[Solved] 6.837 Intro to Computer Graphics Assignment 1: Ray Casting

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In this assignment, you will implement a basic ray caster. This will be the basis of many future assignments, so proper code design is quite important. As seen in class, a ray caster sends a ray for each pixel and intersects it with all the objects in the scene. You will implement a ray caster for an orthographic camera (parallel rays) for sphere primitives. You will use a very basic shading model: the objects have a constant color. You will also implement a visualization mode to display the distance t of each pixel to the camera.

You will use object-oriented design to make your ray-caster flexible and extendable. A generic Object3D class will serve as the parent class for all 3D primitives. You will derive subclasses, such as Sphere, to implement specialized primitives. In later assignments, you will extend the set of primitives with planes and polygons. Similarly, this assignment requires the implementation of a general Camera class and an OrthographicCamera subclass. In the next assignment, you will also derive a general perspective camera.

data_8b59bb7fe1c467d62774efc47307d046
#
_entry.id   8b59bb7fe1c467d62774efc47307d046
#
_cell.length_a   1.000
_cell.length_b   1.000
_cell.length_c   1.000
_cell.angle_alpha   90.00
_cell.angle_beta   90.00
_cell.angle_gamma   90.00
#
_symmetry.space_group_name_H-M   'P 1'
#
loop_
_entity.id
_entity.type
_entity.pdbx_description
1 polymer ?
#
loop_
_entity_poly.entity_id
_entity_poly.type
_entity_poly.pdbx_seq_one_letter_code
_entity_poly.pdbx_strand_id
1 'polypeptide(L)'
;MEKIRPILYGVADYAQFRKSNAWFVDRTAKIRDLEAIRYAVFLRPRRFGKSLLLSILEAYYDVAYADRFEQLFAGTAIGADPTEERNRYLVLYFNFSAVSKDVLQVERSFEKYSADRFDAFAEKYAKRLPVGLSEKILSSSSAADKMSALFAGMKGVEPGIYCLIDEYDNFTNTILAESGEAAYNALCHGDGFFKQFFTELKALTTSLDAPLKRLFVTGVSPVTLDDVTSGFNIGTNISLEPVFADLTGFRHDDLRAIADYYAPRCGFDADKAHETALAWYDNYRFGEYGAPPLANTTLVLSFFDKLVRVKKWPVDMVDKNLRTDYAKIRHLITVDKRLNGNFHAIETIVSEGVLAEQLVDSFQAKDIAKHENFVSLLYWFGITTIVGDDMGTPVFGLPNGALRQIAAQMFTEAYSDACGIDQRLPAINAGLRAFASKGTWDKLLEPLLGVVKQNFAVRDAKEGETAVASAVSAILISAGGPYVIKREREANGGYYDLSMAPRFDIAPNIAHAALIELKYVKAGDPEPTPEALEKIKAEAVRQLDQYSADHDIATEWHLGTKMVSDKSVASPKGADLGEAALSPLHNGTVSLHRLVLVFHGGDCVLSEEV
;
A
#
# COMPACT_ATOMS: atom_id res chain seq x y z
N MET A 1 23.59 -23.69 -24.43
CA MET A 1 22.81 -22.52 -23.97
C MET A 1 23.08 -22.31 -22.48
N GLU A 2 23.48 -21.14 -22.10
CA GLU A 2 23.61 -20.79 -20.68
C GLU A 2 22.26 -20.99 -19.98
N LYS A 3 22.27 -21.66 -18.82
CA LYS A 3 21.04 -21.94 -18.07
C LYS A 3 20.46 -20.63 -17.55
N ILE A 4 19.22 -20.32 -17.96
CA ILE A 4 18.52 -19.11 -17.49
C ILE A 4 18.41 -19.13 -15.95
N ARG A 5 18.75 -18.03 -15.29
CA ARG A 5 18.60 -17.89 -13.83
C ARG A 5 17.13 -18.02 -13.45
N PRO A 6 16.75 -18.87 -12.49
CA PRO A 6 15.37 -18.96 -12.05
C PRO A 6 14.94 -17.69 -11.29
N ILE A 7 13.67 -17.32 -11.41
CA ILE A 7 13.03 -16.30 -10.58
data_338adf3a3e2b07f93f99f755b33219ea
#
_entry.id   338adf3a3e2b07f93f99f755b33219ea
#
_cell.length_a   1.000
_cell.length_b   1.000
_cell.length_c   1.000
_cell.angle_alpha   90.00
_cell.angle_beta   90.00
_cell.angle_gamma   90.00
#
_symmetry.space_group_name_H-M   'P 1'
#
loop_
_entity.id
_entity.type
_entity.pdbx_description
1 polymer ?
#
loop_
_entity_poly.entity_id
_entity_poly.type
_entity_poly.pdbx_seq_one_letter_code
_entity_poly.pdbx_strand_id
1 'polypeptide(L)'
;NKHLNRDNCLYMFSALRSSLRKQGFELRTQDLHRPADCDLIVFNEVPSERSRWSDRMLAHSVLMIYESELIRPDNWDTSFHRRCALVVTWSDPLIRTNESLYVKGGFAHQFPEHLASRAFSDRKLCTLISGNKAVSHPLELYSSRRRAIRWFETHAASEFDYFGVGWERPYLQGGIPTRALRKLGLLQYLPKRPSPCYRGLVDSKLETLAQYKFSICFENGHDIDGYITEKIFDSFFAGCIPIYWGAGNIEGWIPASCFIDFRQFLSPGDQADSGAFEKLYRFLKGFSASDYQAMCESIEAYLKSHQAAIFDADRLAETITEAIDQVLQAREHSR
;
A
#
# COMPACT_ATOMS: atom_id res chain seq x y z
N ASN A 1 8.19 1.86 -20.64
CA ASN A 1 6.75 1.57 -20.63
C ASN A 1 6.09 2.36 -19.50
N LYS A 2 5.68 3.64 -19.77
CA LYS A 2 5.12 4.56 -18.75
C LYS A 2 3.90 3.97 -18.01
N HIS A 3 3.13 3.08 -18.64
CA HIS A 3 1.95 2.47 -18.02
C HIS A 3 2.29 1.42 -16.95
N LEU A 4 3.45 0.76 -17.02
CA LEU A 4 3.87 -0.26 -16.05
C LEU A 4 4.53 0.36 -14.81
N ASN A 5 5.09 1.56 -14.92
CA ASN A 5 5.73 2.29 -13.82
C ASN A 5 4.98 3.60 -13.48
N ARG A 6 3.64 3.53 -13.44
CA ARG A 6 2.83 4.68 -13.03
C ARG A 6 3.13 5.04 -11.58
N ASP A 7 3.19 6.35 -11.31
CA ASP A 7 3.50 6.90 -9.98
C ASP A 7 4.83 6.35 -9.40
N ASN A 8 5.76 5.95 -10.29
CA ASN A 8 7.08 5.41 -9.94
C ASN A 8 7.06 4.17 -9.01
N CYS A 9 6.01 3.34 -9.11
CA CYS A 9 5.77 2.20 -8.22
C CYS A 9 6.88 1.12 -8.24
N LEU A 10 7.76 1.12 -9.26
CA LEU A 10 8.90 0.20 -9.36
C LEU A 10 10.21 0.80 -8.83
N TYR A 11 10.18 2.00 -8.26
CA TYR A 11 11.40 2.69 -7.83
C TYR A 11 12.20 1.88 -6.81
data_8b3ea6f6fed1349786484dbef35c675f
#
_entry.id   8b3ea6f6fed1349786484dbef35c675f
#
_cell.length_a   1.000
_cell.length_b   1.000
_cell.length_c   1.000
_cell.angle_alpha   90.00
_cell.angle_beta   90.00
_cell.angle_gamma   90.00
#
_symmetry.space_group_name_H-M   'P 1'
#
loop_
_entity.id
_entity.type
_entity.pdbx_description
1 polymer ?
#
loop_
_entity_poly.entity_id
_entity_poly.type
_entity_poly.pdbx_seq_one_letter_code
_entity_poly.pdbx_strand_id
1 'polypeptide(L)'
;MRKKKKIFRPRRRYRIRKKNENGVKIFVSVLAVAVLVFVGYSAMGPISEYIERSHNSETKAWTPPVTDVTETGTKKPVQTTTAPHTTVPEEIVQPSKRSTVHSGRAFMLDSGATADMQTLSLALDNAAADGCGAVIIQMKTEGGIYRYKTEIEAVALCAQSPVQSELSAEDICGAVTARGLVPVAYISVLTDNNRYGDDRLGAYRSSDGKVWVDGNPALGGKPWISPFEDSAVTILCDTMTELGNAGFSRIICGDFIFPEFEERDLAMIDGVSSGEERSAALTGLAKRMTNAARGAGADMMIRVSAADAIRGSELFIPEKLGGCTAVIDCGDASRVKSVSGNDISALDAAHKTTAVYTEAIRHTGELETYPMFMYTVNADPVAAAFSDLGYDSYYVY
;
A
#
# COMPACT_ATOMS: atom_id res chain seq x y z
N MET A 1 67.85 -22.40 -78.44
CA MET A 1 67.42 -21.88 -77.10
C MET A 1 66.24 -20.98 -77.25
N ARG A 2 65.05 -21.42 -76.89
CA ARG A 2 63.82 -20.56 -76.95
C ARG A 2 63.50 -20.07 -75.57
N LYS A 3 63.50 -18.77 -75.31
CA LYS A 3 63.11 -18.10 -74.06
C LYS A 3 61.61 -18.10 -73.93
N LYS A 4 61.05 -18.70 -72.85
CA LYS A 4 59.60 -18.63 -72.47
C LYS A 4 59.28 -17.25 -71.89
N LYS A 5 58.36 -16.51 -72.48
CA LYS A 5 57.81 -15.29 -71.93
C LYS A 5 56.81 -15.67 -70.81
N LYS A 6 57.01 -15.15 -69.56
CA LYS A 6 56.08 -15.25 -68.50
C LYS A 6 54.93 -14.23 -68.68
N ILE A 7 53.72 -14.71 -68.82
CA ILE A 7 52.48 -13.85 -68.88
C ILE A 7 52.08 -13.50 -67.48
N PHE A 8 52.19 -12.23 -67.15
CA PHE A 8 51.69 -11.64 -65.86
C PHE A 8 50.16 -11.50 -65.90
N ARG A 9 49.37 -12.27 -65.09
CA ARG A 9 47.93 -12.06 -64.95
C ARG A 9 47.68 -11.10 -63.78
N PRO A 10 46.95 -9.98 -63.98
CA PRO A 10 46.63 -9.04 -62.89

We provide you with a Ray class and a Hit class to manipulate camera rays and their intersection points, and a skeleton Material class.

Tasks

  • Write a pure virtual Object3D class. It only provides the specification for 3D primitives, and in particular the ability to be intersected with a ray via the virtual method:
       virtual bool intersect(const Ray &r, Hit &h, float tmin) = 0;

    Since this method is pure virtual for the Object3D class, the prototype in the header file includes ‘= 0;‘. Subclasses derived from Object3D must implement this routine. An Object3D stores a pointer to its Material type. For this assignment, materials are very simple and consist of a single color. Your Object3D class must have:

    • a default constructor and destructor,
    • a pointer to a Material instance, and
    • a pure virtual intersection method.
  • Derive Sphere, a subclass of Object3D, that additionally stores a center point and a radius. The Sphere constructor will be given the center, radius, and pointer to a Material instance. The Sphere class implements the virtual intersect method mentioned above (but without the ‘= 0;‘):
      virtual bool intersect(const Ray &r, Hit &h, float tmin);

    With the intersect routine, we are looking for the closest intersection along a Ray, parameterized by t. tmin is used to restrict the range of intersection. If an intersection is found such that t > tmin and t is less than the value of the intersection currently stored in the Hit data structure, Hit is updated as necessary. Note that if the new intersection is closer than the previous one, both t and Material must be modified. It is important that your intersection routine verifies that t >= tmin. tmin depends on the type of camera (see below) and is not modified by the intersection routine.